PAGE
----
The Auton Infinity twists and turns in an adventure full of surprises and a keen emotional connection to the Doctor and friends
The naming of Big Finish box sets is a tricky business these days, as they try to sum up an entire collection of stories. But the latest in the Fifth Doctor Adventures range is trickier yet. Dubbed Forty 2, it’s not a reference to some particularly Douglas Adams-ish goings on in the contents. Rather it marks this out as the second volume dedicated to celebrating four decades since the broadcast of Castrovalva, Peter Davison’s first full story as the Doctor. Adding to slight surreality, this time it’s not an overarching title for a set of stories; there’s only story here: The Auton Infinity. Though it does continue to arc plot begun in the two stories of Forty 1. If that sets your head spinning, wait until you hear the story itself. For it’s here that the dense and complicated building blocks of plot finally reveal their intricate design.
Those who haven’t listened to the first volume might feel a little lost at points. However, everything you need to know is covered again here. Indeed, beyond the central concept, little of the specific detail of those stories impacts here at all. Still, as a refresher, the first volume found the Fifth Doctor bouncing up and down his own timeline. His consciousness is leaping into his own body at different points in time, and from one adventure to the next. Sadly Tegan is from too early in the 1980s to make the obvious “What, like in Quantum Leap?” comparison, but you get the idea.
Against a background of UNIT war games gone terribly wrong, comes one of the best Fifth Doctor stories in years
This second volume, aka the six episode The Auton Infinity, begins by putting all that on the back-burner. The Doctor has leaped again to find himself in the company of a post-Five Doctors, pre-Battlefield Brigadier Lethbridge-Stewart. As far as the Brig’s concerned the Doctor’s been out cold for hours, and we segue into an extended flashback of the Doctor’s most recent adventures. The following few episodes are easily the strongest of the whole Forty saga. In fact, this is arguably the best Fifth Doctor story in quite some time. The Doctor, Tegan, and Turlough are somewhat non-plussed to find themselves wandering into the middle of a UNIT war game. It’s an exercise complete with UNIT troops role playing as alien defenders in squidlike masks. But, of course, there’s more these masks than the troopers slipping them on expect…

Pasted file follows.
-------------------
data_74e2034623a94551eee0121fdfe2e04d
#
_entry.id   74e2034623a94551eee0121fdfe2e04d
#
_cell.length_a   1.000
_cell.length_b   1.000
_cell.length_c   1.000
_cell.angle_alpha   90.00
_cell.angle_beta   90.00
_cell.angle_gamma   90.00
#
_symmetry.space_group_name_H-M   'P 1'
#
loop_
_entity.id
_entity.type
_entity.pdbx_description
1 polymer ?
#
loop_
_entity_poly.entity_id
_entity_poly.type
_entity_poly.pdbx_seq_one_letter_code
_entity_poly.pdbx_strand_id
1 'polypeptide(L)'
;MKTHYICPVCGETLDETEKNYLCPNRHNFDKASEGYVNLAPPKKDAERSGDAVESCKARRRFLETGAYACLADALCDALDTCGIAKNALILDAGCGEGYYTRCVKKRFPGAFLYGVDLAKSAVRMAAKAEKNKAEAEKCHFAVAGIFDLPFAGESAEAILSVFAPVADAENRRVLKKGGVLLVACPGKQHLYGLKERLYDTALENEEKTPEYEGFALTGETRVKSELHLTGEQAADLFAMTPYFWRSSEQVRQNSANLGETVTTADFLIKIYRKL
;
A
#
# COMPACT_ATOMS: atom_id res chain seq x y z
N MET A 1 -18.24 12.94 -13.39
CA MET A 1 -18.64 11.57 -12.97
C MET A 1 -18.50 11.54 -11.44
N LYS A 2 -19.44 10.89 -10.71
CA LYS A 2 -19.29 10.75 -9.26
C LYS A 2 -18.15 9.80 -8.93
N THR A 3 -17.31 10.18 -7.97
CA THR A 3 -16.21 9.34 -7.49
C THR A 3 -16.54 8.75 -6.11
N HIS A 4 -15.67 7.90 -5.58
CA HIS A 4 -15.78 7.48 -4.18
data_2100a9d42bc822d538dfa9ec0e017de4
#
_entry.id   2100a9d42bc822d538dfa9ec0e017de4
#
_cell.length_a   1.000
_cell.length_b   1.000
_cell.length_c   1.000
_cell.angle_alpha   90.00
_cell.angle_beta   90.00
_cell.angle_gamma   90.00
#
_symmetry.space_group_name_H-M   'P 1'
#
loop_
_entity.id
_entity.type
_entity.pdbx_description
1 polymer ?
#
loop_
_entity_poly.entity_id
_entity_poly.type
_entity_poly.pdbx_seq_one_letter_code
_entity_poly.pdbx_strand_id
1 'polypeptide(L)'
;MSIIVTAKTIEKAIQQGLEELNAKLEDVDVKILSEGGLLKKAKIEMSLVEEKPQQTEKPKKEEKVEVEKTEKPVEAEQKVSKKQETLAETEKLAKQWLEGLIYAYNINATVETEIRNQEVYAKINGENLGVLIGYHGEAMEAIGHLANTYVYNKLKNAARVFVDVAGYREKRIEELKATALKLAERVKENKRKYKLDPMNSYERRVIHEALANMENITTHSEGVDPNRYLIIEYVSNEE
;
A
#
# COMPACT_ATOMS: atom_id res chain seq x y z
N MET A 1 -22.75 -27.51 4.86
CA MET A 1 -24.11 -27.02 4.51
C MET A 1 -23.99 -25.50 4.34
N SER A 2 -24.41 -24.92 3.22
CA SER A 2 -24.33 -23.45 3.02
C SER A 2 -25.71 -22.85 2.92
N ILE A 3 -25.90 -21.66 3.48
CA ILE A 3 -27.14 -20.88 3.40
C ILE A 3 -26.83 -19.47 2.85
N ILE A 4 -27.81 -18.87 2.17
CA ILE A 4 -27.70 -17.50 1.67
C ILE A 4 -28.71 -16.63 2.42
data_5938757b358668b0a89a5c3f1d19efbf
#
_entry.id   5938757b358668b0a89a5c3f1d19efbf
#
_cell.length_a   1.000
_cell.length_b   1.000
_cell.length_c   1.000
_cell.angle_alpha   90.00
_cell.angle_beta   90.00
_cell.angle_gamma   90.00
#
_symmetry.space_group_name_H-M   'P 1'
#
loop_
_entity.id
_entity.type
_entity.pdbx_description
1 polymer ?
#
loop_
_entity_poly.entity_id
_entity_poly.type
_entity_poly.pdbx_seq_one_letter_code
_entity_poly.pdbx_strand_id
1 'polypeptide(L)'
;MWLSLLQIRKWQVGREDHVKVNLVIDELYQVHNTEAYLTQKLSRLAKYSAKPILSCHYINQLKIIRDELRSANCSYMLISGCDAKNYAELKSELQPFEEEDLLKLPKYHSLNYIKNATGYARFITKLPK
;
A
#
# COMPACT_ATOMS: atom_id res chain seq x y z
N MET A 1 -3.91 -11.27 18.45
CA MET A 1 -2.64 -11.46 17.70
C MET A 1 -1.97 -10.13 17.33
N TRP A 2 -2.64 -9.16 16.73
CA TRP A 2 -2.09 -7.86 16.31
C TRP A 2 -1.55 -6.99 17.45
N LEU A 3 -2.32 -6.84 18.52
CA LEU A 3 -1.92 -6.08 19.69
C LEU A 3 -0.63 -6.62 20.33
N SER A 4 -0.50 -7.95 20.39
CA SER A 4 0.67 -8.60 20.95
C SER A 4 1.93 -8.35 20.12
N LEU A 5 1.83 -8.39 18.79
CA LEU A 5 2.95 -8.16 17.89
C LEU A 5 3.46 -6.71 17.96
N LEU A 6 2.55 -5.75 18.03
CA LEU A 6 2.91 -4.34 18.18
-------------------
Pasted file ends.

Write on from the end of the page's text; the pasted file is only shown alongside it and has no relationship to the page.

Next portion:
Big Finish have proven they’ve an uncanny gift for assembling likeable, engaging UNIT teams at the drop of a hat, and The Auton Infinity provides more evidence. There’s forward thinking, faultlessly professional Captain Meers (Oscar Pearce), and brave and cheeky Sgt. Wharry (Fiona Hampton). Meanwhile, as with all the best UNIT stories there’s a bothersome civil servant. One whose attempts to take charge go hand in hand with lagging two steps behind in even understanding the problem. This time it’s Veronica Holmes (Lucy Fleming), fretting unhelpfully about the destruction of government property as the Doctor strips equipment to jerry rig a device to save the planet. And of course, there’s the Brig, there strictly as an observer, you know. Well, at first… Even the ill fated privates who come under the Nestene influence are, ironically, humanised by a neat little introductory scene at the start.
This TARDIS team are firing on all cylinders, with a cast on top form rising to meet the challenge of the story
Tim Foley’s script dances as it achieves an increasingly difficult task in a Doctor Who story – keeping you guessing. The Autons have invaded this small patch of valley in a remote corner of Wales, with no clear objective but the destruction of a handful of UNIT squads. And as a TARDIS incongruously disguised as a circus tent attests, the Master is also somehow involved. He’s initially a shadowy presence around the margins, a willow the wisp the Doctor fruitlessly chases here and there. Even the Doctor admits, to his nemesis’ delight, that not only can’t he come up with a way to stop their evil alliance, he can’t even work out what their objective is.
The regular cast seem to know that they’re part of something a bit special, too. Peter Davison brings real gusto to the Doctor’s dashes back and forth trying to gather the clues. Similarly, in a strong story for Tegan. Janet Fielding clearly relishes the opportunity to work with some deeper cuts into the character. Teamed with the Autons’ motherly leader Prodigal for much of the runtime, she’s by turns a hostage, a sounding board and a confidant as the slightly psychic plastic woman and the Australian air hostess realize that they have more in common than they’d have assumed.